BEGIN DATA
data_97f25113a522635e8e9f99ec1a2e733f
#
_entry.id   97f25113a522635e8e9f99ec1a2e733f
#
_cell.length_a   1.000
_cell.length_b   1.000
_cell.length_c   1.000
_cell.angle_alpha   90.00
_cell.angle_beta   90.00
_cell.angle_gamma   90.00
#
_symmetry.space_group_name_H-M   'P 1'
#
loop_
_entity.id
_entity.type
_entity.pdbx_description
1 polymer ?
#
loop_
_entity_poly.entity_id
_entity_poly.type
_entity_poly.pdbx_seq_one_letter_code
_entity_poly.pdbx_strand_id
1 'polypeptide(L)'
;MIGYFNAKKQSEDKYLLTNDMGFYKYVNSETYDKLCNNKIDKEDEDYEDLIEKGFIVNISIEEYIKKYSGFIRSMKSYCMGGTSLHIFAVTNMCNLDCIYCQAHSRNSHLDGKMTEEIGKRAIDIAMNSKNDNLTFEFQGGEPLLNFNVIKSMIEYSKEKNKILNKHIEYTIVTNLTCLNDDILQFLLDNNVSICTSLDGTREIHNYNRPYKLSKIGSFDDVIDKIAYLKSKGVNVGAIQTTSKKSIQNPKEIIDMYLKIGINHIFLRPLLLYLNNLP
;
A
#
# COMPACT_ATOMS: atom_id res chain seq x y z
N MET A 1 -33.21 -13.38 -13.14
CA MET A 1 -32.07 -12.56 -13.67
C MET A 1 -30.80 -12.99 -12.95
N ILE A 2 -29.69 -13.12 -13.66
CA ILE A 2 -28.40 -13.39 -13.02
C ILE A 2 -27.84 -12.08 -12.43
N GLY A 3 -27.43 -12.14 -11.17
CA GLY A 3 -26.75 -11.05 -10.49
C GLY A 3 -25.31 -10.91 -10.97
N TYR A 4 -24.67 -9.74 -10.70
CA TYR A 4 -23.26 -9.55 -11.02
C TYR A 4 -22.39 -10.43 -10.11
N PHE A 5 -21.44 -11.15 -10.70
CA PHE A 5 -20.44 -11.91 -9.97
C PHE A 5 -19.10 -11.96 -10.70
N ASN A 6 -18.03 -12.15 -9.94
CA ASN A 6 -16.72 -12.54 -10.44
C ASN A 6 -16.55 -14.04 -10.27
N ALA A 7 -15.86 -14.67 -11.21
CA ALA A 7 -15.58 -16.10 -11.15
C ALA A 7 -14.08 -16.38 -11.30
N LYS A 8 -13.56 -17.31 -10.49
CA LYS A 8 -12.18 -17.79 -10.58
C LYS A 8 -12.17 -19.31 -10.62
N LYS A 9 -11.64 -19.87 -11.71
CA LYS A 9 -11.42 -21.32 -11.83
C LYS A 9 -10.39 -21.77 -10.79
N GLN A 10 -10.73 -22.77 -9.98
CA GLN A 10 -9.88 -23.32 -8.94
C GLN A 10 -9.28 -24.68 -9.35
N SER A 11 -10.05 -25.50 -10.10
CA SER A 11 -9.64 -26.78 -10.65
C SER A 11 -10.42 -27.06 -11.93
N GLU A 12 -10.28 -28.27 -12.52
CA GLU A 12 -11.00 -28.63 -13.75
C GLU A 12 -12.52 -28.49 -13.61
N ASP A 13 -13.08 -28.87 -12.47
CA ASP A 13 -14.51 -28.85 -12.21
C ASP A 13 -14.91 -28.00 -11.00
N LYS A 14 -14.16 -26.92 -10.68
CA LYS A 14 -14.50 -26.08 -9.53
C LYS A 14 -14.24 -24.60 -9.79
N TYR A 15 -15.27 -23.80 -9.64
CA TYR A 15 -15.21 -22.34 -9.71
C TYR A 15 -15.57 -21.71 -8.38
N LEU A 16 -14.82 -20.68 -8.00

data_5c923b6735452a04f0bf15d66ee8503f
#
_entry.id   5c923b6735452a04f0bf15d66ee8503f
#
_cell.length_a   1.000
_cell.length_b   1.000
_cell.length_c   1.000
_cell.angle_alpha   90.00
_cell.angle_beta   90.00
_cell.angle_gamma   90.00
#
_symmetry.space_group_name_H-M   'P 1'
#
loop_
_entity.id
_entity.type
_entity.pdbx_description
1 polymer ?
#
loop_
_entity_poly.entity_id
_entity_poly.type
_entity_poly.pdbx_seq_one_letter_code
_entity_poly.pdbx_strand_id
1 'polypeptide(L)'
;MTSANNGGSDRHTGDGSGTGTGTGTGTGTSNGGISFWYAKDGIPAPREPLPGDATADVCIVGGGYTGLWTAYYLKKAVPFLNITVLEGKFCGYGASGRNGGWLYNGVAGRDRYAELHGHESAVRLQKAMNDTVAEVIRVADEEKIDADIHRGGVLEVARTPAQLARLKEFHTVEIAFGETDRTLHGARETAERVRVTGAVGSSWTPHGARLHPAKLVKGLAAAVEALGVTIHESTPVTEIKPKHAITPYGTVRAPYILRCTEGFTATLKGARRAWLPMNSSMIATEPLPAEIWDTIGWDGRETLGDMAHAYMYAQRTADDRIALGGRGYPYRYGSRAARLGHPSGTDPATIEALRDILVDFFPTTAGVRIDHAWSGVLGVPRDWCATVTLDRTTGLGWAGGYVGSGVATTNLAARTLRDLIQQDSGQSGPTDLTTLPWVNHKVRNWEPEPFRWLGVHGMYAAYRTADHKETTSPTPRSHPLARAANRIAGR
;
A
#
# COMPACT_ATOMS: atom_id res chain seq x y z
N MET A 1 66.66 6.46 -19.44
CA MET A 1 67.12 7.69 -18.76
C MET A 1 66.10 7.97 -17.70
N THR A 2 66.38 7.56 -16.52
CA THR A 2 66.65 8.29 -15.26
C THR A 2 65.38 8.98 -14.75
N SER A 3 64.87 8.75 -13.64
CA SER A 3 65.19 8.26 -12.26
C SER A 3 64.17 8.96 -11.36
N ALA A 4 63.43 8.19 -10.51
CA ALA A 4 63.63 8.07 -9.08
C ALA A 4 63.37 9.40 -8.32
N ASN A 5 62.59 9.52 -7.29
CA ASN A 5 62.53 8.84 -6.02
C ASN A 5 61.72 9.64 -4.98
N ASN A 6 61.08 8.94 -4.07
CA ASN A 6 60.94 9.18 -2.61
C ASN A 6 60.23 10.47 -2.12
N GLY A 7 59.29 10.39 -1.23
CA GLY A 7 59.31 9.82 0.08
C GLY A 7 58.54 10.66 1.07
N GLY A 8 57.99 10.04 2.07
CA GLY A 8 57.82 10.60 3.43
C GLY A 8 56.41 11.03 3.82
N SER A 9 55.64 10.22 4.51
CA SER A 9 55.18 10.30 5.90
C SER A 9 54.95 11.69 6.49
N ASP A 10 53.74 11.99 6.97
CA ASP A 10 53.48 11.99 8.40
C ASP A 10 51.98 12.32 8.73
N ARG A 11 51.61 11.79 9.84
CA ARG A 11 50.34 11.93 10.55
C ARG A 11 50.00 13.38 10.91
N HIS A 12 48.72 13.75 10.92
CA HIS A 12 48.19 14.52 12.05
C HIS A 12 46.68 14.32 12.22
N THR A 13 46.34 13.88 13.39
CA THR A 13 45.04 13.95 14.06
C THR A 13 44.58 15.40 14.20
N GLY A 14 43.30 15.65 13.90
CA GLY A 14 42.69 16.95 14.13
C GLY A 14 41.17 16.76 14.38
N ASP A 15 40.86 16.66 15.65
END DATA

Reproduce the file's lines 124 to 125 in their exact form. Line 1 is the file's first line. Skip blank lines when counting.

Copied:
C ASN A 6 60.23 10.47 -2.12
N GLY A 7 59.29 10.39 -1.23